No, it's idiocy that's infectious, assholes.

To clarify -- the story of my friend with the mask after a bone marrow transplant was from a long, long time ago.

I thought mask wearing would become a real fashion thing. It has to come extent - there are gorgeous masks to be had, and themed ones, and masks for every fandom, from movies and games to sports teams.

But, IF Biden is elected and takes office in January, I expect to see masks-as-fashion-statement take off in a big way.

Since it seems we're going to be stuck wearing them for another year.

Here's a very good article on the trade-offs between protecting health vs. the economy (full agreement, though I lack the relevant background):


And here is one on Covid as a class issue:


(makes good points to be remembered by smug middle class people like myself who are serviced by an army of low-income workers - but then these are deeply ingrained problems that will take decades to be solved)

Masks are also far less bothersome in colder weather, though they're far more necessary indoors where the weather isn't much of a factor. Still, anything that reduces the negative associations with wearing masks can't hurt, IMO. I notice I don't have that "rip the damned mask off ASAP" impulse when I get outside now that the weather is cooler. Come December, I can imagine wanting to keep it on for warmth.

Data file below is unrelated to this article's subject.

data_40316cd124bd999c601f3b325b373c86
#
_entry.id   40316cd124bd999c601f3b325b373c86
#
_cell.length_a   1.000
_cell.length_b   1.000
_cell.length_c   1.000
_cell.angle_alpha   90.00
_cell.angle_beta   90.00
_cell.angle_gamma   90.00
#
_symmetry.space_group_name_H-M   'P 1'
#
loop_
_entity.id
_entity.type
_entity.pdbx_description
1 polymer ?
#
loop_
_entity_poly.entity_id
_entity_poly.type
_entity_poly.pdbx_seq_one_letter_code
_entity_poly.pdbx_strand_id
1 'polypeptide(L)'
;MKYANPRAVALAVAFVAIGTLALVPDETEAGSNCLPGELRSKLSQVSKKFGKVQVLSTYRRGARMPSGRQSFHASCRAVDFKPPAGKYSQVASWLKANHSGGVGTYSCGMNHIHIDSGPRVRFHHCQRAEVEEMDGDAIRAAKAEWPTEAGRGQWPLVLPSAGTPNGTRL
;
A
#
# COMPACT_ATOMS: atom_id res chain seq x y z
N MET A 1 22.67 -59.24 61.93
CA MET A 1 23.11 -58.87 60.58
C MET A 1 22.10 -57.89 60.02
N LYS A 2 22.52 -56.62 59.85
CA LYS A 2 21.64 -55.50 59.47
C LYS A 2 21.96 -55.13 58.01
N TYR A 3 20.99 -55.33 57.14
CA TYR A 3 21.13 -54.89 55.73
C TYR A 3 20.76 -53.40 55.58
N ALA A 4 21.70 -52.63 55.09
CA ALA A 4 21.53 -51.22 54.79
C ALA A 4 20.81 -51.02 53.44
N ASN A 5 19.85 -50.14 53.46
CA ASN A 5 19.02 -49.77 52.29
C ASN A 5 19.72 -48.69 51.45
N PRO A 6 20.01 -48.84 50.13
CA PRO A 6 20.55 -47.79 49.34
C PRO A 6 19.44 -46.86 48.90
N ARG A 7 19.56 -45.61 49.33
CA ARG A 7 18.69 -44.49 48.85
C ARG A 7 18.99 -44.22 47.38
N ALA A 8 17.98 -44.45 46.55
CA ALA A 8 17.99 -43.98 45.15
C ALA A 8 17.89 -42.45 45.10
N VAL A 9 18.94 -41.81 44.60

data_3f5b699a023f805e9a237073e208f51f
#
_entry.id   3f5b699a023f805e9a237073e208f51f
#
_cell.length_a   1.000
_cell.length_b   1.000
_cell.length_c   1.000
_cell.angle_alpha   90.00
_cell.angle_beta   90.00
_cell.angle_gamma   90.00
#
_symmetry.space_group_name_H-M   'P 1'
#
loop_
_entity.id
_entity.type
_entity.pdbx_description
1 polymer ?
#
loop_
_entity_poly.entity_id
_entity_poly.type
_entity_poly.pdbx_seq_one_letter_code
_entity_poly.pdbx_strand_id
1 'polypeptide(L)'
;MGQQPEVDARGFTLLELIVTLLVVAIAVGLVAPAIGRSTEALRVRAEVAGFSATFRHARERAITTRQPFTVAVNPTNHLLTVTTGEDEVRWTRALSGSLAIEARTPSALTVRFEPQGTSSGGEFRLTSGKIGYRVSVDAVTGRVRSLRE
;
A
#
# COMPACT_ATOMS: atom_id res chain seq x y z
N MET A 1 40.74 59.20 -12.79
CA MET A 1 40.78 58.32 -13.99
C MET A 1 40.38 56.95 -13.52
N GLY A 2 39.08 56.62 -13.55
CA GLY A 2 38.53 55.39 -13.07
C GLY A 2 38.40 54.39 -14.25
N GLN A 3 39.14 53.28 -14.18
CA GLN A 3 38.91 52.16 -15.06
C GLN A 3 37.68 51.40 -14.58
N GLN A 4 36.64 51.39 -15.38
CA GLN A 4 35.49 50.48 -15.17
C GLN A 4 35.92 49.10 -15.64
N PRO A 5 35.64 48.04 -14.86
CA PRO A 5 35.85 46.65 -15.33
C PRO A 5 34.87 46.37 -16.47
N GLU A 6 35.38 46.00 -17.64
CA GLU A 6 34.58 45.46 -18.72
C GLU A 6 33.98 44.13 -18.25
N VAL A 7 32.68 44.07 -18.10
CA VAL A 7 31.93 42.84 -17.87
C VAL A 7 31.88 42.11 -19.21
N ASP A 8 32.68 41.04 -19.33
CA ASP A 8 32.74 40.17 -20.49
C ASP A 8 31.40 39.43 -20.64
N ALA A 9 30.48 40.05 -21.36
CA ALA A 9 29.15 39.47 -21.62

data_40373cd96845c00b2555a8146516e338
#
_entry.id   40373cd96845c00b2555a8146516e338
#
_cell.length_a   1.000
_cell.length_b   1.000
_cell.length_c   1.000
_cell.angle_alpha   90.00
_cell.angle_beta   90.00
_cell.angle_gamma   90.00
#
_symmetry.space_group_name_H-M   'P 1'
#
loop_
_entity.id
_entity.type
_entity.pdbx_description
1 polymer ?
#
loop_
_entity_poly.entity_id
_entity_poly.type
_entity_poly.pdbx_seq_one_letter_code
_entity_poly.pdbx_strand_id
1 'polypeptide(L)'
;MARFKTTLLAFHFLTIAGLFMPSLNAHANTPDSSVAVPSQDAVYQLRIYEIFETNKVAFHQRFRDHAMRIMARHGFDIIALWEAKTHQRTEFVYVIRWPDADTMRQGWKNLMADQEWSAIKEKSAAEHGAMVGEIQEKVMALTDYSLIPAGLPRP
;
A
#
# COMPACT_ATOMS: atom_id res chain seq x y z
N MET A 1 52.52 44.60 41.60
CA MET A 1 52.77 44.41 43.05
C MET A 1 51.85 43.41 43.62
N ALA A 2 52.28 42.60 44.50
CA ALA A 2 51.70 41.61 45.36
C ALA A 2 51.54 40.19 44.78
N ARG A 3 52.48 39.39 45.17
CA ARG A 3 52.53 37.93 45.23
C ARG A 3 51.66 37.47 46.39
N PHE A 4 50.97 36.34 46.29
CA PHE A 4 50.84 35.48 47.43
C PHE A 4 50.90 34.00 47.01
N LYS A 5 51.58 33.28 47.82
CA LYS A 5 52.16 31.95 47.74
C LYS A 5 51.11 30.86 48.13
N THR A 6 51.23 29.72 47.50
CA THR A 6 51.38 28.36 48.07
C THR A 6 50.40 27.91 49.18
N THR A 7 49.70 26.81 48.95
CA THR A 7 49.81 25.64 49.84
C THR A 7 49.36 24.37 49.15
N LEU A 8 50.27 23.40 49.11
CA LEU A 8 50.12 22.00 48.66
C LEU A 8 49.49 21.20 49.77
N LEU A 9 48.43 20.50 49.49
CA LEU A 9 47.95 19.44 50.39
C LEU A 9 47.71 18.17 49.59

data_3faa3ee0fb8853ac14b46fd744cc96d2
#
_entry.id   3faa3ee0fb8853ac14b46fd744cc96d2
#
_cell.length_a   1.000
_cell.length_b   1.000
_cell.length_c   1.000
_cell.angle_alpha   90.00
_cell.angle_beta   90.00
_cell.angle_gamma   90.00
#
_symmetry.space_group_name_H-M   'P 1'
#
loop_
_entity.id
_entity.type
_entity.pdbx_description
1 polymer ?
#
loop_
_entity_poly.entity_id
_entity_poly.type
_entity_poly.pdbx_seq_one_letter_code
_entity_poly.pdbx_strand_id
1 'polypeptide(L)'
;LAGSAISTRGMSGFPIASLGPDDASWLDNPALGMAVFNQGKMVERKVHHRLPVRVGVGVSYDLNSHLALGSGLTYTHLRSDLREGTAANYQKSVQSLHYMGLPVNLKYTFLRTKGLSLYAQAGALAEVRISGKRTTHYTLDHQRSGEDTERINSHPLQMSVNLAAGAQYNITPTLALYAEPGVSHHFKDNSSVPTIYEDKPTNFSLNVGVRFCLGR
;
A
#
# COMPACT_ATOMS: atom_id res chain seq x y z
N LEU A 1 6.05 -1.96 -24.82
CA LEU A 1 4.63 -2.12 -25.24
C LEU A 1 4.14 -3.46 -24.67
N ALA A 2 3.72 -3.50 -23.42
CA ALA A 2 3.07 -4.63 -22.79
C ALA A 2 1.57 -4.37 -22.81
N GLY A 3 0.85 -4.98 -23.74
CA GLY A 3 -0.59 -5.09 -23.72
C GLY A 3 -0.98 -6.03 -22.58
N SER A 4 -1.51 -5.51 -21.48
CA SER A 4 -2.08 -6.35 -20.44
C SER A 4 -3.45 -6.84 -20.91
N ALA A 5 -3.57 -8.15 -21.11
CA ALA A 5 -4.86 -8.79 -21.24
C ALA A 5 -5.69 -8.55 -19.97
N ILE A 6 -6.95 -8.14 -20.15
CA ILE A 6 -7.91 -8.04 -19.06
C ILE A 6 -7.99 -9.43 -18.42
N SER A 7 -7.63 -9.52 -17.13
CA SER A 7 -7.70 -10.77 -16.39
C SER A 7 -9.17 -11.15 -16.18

I notice I don't have that "rip the damned mask off ASAP" impulse when I get outside now that the weather is cooler. Come December, I can imagine wanting to keep it on for warmth.

Yes. So much more comfortable now.

Doing my school internship currently I have to check consciously occasionally whether I have the mask on because I have gotten so used to it. Sounds absurd, I know. Next week rules will tighten* since the second wave has come to Germany too and schools are in the vanguard.

*i.e. obligatory wearing of masks on school grounds at all times for everyone (unless eating at a safe distance to others). Since public transportation and shops have the same policy, it's essentially putting it on when leaving the house in the morning and taking it off when returning in the late afternoon.

lj, in the OP: Not wanting to dump on journalists, but if they don't have excellent training and the moral fibre to not juice up stories, we are screwed in our news sources. But that is nothing new to anyone here.

All reporters, and not just "science journalists", could learn a lot from a fellow named Peter Hadfield who has been posting on YouTube as "potholer54" for many years. His insistence on tracking down primary sources -- and linking to them -- has resulted in some wickedly funny debunking of climate change denialists, young earth creationists, and assorted conspiracy theorists. His most recent video is probably The difference between Case Fatality Rate and Infection Fatality Rate.


A good article on the trade-offs between public health and the economy: